This seems like an excellent way to prevent rather than report at least some kinds of medical errors.

  • Rachel says:

    January 30, 2013 at 4:50 pm

    Bernice, I think perhaps this is the one you were talking about:

    http://www.nytimes.com/2009/12/24/books/24book.html?pagewanted=all&_r=0

    The book was written by Dr. Atul Gawande—titled The Checklist Manifesto—and the doctor is Peter Provovost at Johns Hopkins.

  • Bernice Vetsch says:

    January 30, 2013 at 5:49 pm

    Thank you, Rachel!  You are correct.

  • Vici says:

    January 30, 2013 at 5:55 pm

    Medical Errors:  Agree with usefulness of Checklist by Atul Gawande.  Reporting errors needs to be part of helping hospitals with process improvement.

    Energy:  Add wind.

    Teacher Evaluation:  Agree with need to use broad measures.  Most helpful would be assisting (where needed) in strong professional development and mentoring programs.  This would include careful look at students’ progress.

  • Lyelle Palmer, Ph.D. says:

    January 30, 2013 at 6:33 pm

    More focus on serving students with poverty, nutrition, development and language issues will raise the averages more than anything else.  Raising standards may sound like a good idea to politicians, but we should be mastering the standards already in place.  Raising standards at the secondary level just assures that gaps will remain. We are never much concerned about the top half of students, but the bottom half you will always have with you unless mastery standards are in place.
    Our curricula should be basic, with explicit standards of mastery perhaps similar to a catechismal layout.  The core curriculum is meant to accomplish recognition of the basic expectations.

    Standardized tests might not even be testing what the teacher has taught.  Criterion-referenced tests are most practical for teachers.  Standardized tests are broad measures that are of interest to legislatures.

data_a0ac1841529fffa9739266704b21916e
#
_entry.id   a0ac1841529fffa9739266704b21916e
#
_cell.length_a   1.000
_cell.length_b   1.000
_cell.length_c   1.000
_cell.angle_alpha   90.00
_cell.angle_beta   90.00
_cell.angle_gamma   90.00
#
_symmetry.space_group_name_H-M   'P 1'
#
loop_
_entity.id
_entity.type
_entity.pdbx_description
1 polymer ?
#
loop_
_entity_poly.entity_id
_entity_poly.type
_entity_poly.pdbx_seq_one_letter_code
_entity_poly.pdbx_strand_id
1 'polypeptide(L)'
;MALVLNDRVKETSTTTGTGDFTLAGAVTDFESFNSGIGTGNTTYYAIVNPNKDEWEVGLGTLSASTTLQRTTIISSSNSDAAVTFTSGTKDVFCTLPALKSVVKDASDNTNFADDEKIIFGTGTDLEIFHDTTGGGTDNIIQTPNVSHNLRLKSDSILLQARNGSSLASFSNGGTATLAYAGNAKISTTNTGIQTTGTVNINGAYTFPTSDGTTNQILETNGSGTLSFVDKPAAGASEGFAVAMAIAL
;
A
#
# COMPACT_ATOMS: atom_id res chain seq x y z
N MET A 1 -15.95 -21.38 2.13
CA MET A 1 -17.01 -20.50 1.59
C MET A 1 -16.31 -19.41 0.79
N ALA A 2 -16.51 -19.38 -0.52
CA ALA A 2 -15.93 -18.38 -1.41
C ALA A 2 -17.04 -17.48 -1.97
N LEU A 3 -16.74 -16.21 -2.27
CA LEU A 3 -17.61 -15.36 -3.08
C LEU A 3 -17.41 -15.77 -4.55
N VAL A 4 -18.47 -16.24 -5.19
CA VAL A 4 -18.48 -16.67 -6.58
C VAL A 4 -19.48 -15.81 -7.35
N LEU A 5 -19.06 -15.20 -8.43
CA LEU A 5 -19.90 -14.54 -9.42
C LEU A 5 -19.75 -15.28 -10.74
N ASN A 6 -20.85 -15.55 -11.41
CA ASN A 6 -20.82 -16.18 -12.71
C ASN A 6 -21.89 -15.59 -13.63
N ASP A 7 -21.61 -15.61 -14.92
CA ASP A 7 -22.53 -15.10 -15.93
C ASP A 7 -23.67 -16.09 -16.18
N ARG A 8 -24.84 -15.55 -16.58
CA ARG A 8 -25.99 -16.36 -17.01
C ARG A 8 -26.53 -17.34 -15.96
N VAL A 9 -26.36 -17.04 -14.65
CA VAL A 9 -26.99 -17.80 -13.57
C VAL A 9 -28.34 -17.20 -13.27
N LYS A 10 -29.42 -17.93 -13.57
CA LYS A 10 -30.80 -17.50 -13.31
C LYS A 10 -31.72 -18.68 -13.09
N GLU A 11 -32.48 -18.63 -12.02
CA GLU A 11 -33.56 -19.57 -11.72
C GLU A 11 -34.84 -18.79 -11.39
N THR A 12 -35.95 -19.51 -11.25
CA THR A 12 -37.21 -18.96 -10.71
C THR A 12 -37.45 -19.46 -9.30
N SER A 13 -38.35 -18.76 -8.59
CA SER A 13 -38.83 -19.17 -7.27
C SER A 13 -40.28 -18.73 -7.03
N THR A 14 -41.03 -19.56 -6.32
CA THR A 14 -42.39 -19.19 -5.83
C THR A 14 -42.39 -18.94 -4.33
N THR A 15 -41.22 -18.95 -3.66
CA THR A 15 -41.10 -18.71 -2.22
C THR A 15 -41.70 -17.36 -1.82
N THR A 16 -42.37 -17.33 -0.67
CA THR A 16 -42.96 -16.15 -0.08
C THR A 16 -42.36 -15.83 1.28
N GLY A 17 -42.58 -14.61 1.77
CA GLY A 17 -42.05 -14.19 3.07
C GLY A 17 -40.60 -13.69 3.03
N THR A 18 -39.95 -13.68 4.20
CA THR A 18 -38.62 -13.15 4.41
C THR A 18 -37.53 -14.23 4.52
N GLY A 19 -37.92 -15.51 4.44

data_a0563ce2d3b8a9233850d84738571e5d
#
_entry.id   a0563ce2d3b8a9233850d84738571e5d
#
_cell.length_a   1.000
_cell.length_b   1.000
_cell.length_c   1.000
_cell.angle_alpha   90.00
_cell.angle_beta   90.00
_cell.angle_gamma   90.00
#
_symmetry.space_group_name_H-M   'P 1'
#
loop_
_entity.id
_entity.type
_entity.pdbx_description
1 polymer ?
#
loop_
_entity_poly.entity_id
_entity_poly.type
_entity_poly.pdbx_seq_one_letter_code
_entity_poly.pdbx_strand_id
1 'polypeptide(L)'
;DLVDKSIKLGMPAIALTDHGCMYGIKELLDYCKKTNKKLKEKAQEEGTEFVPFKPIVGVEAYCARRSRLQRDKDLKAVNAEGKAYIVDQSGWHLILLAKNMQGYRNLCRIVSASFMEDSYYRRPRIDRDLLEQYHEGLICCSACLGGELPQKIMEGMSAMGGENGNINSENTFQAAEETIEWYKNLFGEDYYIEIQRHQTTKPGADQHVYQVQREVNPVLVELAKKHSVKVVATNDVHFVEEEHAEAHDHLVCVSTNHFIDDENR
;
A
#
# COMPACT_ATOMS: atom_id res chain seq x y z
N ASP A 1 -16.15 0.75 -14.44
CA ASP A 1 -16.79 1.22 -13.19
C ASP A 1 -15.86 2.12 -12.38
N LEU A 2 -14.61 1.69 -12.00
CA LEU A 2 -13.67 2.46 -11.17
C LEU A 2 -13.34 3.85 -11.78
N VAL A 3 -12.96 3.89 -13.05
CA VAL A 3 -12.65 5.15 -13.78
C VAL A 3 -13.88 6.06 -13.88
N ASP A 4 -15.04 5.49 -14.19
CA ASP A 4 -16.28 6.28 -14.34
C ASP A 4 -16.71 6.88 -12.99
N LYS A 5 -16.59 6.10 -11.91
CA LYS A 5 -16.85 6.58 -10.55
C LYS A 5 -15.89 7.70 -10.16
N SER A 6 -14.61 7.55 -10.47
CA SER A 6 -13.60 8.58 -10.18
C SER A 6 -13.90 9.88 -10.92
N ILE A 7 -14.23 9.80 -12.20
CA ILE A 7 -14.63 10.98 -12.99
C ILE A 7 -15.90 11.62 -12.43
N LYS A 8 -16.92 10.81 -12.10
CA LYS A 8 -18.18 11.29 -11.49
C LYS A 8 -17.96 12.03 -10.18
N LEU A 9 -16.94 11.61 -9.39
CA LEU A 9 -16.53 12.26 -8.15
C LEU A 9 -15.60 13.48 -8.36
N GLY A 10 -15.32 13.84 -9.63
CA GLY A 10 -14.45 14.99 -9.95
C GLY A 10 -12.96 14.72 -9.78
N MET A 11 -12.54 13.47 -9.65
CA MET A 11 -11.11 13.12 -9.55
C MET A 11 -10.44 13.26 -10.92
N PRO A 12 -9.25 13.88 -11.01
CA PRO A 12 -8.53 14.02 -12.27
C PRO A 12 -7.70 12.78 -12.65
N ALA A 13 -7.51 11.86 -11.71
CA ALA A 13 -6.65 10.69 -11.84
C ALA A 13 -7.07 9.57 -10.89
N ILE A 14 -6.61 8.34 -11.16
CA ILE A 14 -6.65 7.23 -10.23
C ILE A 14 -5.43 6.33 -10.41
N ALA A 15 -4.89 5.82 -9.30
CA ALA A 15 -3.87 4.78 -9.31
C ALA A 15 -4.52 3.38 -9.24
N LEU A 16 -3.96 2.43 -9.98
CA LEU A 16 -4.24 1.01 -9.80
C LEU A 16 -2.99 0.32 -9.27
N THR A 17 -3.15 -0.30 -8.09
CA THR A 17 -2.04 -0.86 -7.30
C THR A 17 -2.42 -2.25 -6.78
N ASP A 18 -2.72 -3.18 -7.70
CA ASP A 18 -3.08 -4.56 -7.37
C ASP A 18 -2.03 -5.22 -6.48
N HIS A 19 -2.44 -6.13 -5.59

We have yet to have recognized measures of the teacher actions, but those measures will come.  We have some idea of what a teacher teaching should look like.  Brief rubrics for self-evaluation are most helpful, especially when related to effective instruction principles. 

    New members of the teacher corps have a lot to learn in terms of training and searching out effective teaching practices that engage their interests.  It is always confronting to notice that when a teacher retires forty years of training walks out of the door, often to be replaced by a neophyte.  It takes ten years of professional development topics to bring a teacher to master teacher level.  Train teachers for the biggest payoff from our public investments.

    “If it were easy, everybody would be doing it.”  Gene Autry

  • Eric Andersen says:

    April 22, 2013 at 9:11 am

    Teachers do not have a problem with being evaluated and being held accountable.  Just do this on things that we have some semblance of an ability to influence.  The teacher evaluation program starting in 2014-2015 does not have anything in it that should scare teachers.(Unless you have power-crazed administrators.)  The biggest beef is to put a $290 million teacher evaluation program in without giving the school district a dime to fund it.  Oh wait - some legislators were talking about kicking in a whopping $10 million.  Enacting this will put schools further in the financial hole even with the increases to school funding.  If it is so important to the business community that teacher evaluations be put into place lets have a special business tax to pay for it.  If the business community does not want to pay it must not be that important to them.